A Superior Court of Washington for King County recently upheld the admissibility of diffusion tensor imaging.
In Peach v. RLI Insurance Company, defendants moved to exclude the testimony of Dr. Cyrus Raji and related testimony regarding the admissibility of diffusion tensor imaging. Defendants produced the affidavit of Dean Shibata, M.D. In deciding the motion, utilizing a Frye standard, the Court found as follows:
- This Court finds that the science and methodology underlined in diffusion tensor imaging (DTI) is well accepted in the medical and scientific community;
- This Court further finds the science and methodology underlined in arterial spin labeling (ASL) is also well accepted in the medical and scientific community;
- The Court further finds any difference of opinion among the experts, with regards to the application of DTI or ASL to determine whether a patient has mild traumatic brain injury (mTBI), is a matter of weight rather than admissibility;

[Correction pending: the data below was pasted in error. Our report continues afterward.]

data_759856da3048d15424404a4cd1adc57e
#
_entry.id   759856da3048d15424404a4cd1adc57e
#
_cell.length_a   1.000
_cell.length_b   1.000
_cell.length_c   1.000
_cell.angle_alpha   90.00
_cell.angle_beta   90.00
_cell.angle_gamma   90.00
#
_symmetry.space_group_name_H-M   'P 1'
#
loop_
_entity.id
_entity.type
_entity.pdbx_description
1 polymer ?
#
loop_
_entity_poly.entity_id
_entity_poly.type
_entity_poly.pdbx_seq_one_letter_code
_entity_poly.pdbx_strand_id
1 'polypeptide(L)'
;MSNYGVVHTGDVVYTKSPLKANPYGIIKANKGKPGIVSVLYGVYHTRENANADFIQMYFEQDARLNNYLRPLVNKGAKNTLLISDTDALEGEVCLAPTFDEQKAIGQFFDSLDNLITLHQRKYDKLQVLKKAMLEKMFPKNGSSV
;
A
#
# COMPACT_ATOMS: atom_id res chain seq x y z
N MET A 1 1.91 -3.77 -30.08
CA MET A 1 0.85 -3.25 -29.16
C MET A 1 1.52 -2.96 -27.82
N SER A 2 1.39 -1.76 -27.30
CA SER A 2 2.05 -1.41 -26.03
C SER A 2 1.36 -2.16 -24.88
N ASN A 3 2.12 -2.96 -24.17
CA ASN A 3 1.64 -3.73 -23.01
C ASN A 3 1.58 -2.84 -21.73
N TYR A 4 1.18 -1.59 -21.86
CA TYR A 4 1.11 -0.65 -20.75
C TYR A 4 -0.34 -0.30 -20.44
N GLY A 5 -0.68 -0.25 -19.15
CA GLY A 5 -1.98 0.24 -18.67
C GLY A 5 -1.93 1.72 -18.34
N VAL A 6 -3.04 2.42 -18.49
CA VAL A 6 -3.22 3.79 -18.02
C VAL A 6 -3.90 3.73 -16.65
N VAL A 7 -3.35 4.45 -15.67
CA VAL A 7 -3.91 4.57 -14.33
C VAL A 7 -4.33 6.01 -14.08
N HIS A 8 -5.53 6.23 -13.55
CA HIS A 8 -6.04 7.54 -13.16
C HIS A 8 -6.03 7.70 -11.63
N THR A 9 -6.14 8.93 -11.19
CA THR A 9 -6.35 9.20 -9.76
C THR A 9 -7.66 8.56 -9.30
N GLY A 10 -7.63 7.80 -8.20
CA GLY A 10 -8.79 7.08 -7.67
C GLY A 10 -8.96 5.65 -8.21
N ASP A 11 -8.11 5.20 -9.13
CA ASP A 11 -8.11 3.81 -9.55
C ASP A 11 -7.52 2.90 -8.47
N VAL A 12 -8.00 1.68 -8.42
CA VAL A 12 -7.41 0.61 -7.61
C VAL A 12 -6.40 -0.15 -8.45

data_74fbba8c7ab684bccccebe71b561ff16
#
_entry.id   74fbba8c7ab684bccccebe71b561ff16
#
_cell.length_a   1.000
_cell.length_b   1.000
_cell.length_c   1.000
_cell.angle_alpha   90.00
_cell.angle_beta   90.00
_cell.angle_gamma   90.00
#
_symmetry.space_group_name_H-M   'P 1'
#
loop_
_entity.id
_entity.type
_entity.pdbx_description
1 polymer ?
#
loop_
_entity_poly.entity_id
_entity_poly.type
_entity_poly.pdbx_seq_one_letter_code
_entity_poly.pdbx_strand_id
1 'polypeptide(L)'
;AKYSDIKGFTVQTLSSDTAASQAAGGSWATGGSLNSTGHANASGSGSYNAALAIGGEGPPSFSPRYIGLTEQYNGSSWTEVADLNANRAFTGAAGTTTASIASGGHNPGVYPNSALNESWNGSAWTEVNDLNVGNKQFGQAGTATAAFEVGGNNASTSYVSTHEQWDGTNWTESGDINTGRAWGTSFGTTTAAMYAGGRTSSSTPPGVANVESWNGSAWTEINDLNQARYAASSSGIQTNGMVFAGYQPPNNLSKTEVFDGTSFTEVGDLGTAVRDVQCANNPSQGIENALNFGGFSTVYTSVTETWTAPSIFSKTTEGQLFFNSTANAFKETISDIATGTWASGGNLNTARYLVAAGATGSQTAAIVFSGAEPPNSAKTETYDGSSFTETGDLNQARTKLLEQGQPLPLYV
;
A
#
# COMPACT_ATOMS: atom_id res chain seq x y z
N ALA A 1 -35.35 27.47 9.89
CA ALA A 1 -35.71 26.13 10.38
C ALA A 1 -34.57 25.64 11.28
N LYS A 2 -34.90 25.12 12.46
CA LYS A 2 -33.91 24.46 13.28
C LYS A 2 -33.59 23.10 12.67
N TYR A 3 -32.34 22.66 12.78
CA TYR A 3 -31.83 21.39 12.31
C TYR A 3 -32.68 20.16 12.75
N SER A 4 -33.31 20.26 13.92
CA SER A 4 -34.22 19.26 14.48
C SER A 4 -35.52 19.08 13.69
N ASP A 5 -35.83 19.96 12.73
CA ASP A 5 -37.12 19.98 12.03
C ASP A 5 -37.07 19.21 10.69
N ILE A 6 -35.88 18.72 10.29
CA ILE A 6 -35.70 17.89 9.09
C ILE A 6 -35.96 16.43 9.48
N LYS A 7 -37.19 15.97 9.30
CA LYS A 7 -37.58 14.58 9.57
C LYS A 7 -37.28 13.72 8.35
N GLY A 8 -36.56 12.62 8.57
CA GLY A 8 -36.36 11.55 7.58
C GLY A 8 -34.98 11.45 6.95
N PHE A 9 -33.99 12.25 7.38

- The Court finds that Dr. Raji or Dr. Stobbe are not relying exclusively on the DTI or ASL findings to make a mTBI diagnosis; other evidence also supports a diagnosis of mTBI. This is consistent with the medical communities approached. Admissibility of this testimony and the tests are consistent with decisions in other jurisdictions and peer reviewed articles.
- The DTI and ASL evidence satisfies the standards of ER 702 and ER 703. Defendants’ complaint that the evidence alone does not establish that the 2014 accident caused abnormalities that may appear in these tests does not support exclusion. This is not how Plaintiffs will present the evidence. Defendants’ attacks on the evidence are proper cross-examination and will go to the weight of the evidence. The evidence is helpful to a jury in determining whether Plaintiff sustained a mTBI, which relates to issues of causation and damages. The evidence is not unreliable or lacking in adequate foundation.
The case is Peach v. RLI Insurance Company, No. 17-2-16348-1 SEA (Superior Court of Washington for King County, May 30, 2019).